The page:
Apr
01
2003

MSNBC's Racism is Ok, Peace Activism is Not

Defending its decision to give a weekly TV program to Michael Savage, a radio host who special­izes in racism, misogyny and homopho­bia, the MSNBC cable network called the hire "a legitimate attempt to expand the marketplace of ideas" (Electronic Media, 2/25/03). This was a response to critics of Savage's slurs, which include dismissing child victims of gunfire as "ghetto slime," referring to non-white countries as "turd world nations," calling homosexuality "perver­sion" and asserting that Latinos "breed like rabbits." (See Extra!, 3-4/03.)

The news channel—co-owned by Microsoft and General Electric/NBC­ declared in a formal statement: "By bringing our viewers a wide range of strong, opinionated voices, MSNBC underscores its commitment to ensuring that its perspective programming pro­motes no one single point of view. We encourage debate and we would neither expect, nor want, our audience to agree with everything on our channel."

But this enthusiasm for a "wide range of strong, opinionated voices" rings hollow in the wake of MSNBC's firing of host Phil Donahue. (FAIR's founder, Jeff Cohen, worked as a senior producer for the show.) The show— whose ratings were considered disap­pointing, though they were the best of any program on the channel—was can­celled after an internal network study described Donahue as "a tired, left-wing liberal out of touch with the cur­rent marketplace" who would be a "dif­ficult public face for NBC in a time of war" (All Your TV, 2/25/03).

"He seems to delight in presenting guests who are anti-war, anti-Bush and skeptical of the administration's motives," the report noted, warning that the Donahue show could be "a home for the liberal anti-war agenda at the same time that our competitors are waving the flag at every opportunity."

Network insiders echoed these qualms. In an e-mail leaked to the All Your TV website (3/5/03), one executive suggest­ed that MSNBC could take advantage of the "anticipated larger audience who will tune in during a time of war" to "reinvent itself" and "cross-pollinate our programming" by linking pundits to war coverage. "It's unlikely that we can use Phil in this way, particularly given his public stance on the advisabil­ity of the war effort," the e-mail said.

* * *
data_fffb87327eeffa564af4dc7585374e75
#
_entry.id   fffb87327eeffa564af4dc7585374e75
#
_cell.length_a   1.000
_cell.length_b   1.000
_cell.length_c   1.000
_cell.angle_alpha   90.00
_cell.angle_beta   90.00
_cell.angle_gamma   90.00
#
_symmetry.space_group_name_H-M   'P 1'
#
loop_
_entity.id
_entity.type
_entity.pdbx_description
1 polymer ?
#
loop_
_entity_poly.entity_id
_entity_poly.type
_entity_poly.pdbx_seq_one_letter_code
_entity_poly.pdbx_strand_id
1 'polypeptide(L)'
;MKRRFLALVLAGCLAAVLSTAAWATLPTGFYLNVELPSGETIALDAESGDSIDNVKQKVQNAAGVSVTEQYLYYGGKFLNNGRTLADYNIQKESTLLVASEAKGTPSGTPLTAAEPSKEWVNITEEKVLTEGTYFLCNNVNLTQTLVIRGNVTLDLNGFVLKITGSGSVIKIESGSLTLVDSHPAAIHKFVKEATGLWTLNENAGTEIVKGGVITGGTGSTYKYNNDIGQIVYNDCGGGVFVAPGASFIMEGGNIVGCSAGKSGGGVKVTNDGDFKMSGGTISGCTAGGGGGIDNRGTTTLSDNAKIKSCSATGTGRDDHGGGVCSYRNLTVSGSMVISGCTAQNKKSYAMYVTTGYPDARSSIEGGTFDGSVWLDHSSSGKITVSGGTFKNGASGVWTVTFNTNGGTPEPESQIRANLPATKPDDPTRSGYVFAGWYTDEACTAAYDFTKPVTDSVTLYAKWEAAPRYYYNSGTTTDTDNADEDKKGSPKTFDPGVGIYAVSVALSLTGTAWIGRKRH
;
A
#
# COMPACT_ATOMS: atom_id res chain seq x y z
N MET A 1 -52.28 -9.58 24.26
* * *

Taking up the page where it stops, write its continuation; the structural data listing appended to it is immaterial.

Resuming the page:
All Your TV's Rick Ellis quoted a network source: "I personally like Donahue, but our numbers were telling us that viewers thought he was too combative, and often said things that some respondents considered almost unpatriotic."

These fears led MSNBC to "micro-manage" the Donahue show, according to consumer advocate Ralph Nader (Common Dreams, 3/3/03), an associ­ate of Donahue's. "He was often told what kinds of subjects to showcase and what kind of guests to have. And he was often chided for being too tough on some guests," Nader wrote. "In the past few months, the corporate 'suits' even told Donahue that he had to have more conservative or right-wing guests than liberals on the same hour show."

Given this treatment of Donahue's progressive, anti-war views, it is hypocrit­ical for MSNBC to claim that it is hiring Savage because it wanted to "expand the marketplace of ideas," provide "a wide range of strong, opinionated voic­es" and "encourage debate." While Savage's hatred of "turd world immi­grants" is a viewpoint that the news channel seems comfortable promoting, progressive criticism of a war with Iraq is too controversial.

Savage, who has called on the gov­ernment to "arrest the leaders of the anti-war movement" in case of war (Boston Globe, 3/3/03), is in no posi­tion to pose as a free-speech martyr. "I'll put you in jail!" was his response to critics of his MSNBC hiring, whom he referred to as "stinking rats who hide in the sewers" (2/27/03). Noting that "we have a Republican president. We have a Republican attorney general," Savage suggested he would sic the gov­ernment on his enemies:

I have millions of people who vote. Mr. Bush wants to get re-elected, and just consider me a politician at that point. I'm going to ask for a trade in favor. If they keep it up, my favor is going to be I want these groups investigated. If they're doing nothing illegal, fine. If they've crossed the line, then put 'em out of business.

When activists in Oregon organized against Savage's show last year, he issued thinly veiled threats of violence, saying he would release the names and addresses of these "little hateful noth­ings" to his fans (6/13/02; Salon.com, 3/5/03):

I'm warning you if you try to damage me any further with lies, be aware of something: That which you stoke shall come to burn you, the ashes of the fireplace will come and burn your own house down. Be very careful, you are living in incendiary times. You can't just throw things at people and walk away thinking that you had a lit­tle fun. I warn you; I'm gonna warn you again, if you harm me and I pray that no harm comes to you, but I can't guarantee that it won't.

It's hard to take seriously MSNBC's claim to want to "expand the market­place of ideas" when it is hiring some­one with such obvious contempt for free speech—and firing a champion of the First Amendment because of his political views.